The female explainer is probably Lucille "Lucy" Gallegos Kropotkin, who claims to be two hundred years old. She's not a sheriff, but she does make a small income as a judge -- which isn't quite the same in the North American Confederacy as it was back in Win's home continuum.

There are a number of gunfights, at least one involving a gorilla assailant shot down by Win while wearing nothing but the cast on his broken toe, a burglary by one "Tricky Dick" Milhouse, and a climactic duel with Manfred von Richtofen (who calls himself John Jay Madison these days).

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  • It is a possible match, but the wiki summary and my memories not quite matching up. A portal is possible but my memory is of a place more like an old west type place, not much science/space travel mention.
    – crip659
    May 25 at 14:04
  • This first novel never leaves Earth and aside from a short trip to what would be North Dakota (geometric center of North America), stays close to Denver, though later ones (The Venus Belt for instance) do venture into space.
    – Zeiss Ikon
    May 25 at 14:21
  • I also think it would be after the time I read the story. While I read it around 74 to 77, the story itself was probably older.
    – crip659
    May 25 at 18:36
  • Hmm. If so, I'm at a loss. Armed society written in the '50s is Beyond This Horizon, but no hairy/ape folk. Just rechecked, this was actually published in '79 (I'd have sworn I read it in high school, graduated '78). Maybe conflating the two?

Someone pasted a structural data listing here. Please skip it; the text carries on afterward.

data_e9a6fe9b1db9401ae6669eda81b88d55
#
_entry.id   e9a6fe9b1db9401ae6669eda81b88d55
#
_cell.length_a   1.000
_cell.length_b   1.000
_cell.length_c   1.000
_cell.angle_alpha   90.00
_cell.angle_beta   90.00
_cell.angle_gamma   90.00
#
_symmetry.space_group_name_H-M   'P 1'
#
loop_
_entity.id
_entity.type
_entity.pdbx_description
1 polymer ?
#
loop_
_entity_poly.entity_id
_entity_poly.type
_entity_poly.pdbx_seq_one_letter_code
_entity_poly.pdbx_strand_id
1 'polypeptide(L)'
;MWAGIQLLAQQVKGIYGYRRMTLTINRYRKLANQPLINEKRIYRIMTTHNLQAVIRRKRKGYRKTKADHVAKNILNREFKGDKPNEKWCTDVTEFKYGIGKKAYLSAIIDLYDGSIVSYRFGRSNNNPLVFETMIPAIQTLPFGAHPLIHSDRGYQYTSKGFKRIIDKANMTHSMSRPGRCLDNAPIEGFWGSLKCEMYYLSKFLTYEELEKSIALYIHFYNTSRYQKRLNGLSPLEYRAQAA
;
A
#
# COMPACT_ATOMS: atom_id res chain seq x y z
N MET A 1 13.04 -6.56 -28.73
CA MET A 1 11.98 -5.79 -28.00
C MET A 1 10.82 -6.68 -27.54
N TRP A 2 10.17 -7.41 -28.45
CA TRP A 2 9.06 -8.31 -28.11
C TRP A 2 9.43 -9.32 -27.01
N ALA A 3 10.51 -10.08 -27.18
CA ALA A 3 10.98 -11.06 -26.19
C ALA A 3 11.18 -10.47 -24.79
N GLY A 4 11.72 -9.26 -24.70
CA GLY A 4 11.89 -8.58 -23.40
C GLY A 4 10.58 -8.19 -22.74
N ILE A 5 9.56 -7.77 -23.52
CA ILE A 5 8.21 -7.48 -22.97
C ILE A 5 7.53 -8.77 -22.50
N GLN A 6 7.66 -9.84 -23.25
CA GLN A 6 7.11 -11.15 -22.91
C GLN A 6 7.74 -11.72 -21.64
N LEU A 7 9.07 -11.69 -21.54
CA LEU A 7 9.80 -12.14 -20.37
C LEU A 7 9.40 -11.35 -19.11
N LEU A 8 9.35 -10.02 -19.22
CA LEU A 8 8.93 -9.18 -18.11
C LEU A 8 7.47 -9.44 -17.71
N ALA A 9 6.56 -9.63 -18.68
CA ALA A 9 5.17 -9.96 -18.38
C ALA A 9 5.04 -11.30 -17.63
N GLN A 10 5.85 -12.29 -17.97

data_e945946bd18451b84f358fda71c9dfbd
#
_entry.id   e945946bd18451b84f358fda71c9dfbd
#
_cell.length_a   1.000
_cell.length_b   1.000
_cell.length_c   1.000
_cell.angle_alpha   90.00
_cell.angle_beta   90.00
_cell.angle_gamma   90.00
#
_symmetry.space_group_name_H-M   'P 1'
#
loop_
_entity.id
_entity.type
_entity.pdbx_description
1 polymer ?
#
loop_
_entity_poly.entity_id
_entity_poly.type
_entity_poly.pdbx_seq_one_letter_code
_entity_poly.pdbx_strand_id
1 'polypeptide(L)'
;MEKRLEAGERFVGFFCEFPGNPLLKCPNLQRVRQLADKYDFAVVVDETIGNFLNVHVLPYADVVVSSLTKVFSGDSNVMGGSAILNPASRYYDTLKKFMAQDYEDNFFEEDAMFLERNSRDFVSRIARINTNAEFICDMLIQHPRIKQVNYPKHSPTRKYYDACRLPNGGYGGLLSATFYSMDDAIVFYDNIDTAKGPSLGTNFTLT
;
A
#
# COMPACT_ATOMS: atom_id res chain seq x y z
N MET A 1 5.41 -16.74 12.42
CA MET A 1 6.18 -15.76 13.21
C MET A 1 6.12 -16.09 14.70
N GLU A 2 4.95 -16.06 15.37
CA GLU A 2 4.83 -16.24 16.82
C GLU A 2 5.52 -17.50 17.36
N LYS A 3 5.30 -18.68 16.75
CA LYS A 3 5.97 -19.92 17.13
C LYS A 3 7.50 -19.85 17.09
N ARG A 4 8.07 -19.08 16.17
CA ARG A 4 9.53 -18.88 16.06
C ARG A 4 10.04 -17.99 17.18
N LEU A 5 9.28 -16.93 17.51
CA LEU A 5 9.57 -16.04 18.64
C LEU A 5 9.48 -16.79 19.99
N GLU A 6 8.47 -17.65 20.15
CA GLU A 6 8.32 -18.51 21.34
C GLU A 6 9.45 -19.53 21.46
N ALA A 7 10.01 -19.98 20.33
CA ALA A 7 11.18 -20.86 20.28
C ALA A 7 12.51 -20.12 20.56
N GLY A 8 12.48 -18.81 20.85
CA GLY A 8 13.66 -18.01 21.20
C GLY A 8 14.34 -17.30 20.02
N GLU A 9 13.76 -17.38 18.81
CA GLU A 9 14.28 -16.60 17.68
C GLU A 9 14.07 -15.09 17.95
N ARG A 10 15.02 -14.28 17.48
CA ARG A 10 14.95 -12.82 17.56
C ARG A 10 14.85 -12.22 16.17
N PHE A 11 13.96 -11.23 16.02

– Zeiss Ikon
    May 25 at 19:10
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Deathworld 2 (1963) by Harry Harrison. Second in a three-book series. Everyone over five carries a gun, due to environmental dangers.

From Goodreads:

The stakes were slavery - or the life of Jason dinAlt. The planet was unknown... a savagely primitive place where every man had to kill every other man - or live as a slave. Inhabitants lived in the early Bronze Age one minute, and in the early Machine Age the next. Technology had degenerated into a number of mysteries jealously guarded by separate brotherhoods. But Jason dinAlt was a gambler. He realised that if he was ever going to get a winning hand in this game, the brotherhoods would need a shuffle...

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    That's a different kind of story though. If I remember correctly, it's a world in which the fauna is so dangerous that you just have to learn to fight for survival.
    – Clockwork
    May 25 at 19:43
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    @Clockwork I think you're thinking of the first book in the series, Deathworld. May 25 at 20:01
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    @OrganicMarble I am quite sure the people were hairy/fur covered except for the main guy. Also think the gun belt and maybe slash/vest were the main/only clothes, more positive of the hair than the clothes or lack of.
    – crip659
    May 25 at 22:26
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    @crip659 I was just pointing out that Deathworld has none of that in it. May 25 at 22:30
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    @crip659 No one has guns in Deathworld 2 (outside of very brief scenes at the very start and end of the book). In Deathworld 1 the city-dwelling Pyrrans who do carry guns wear coveralls. Naxa (the first of the "grubbers"/non-city dwellers that Jason meets) has considerable facial hair and wears furs, but none of the "grubbers" have guns at all. The plot elements do not match at all. May 26 at 0:22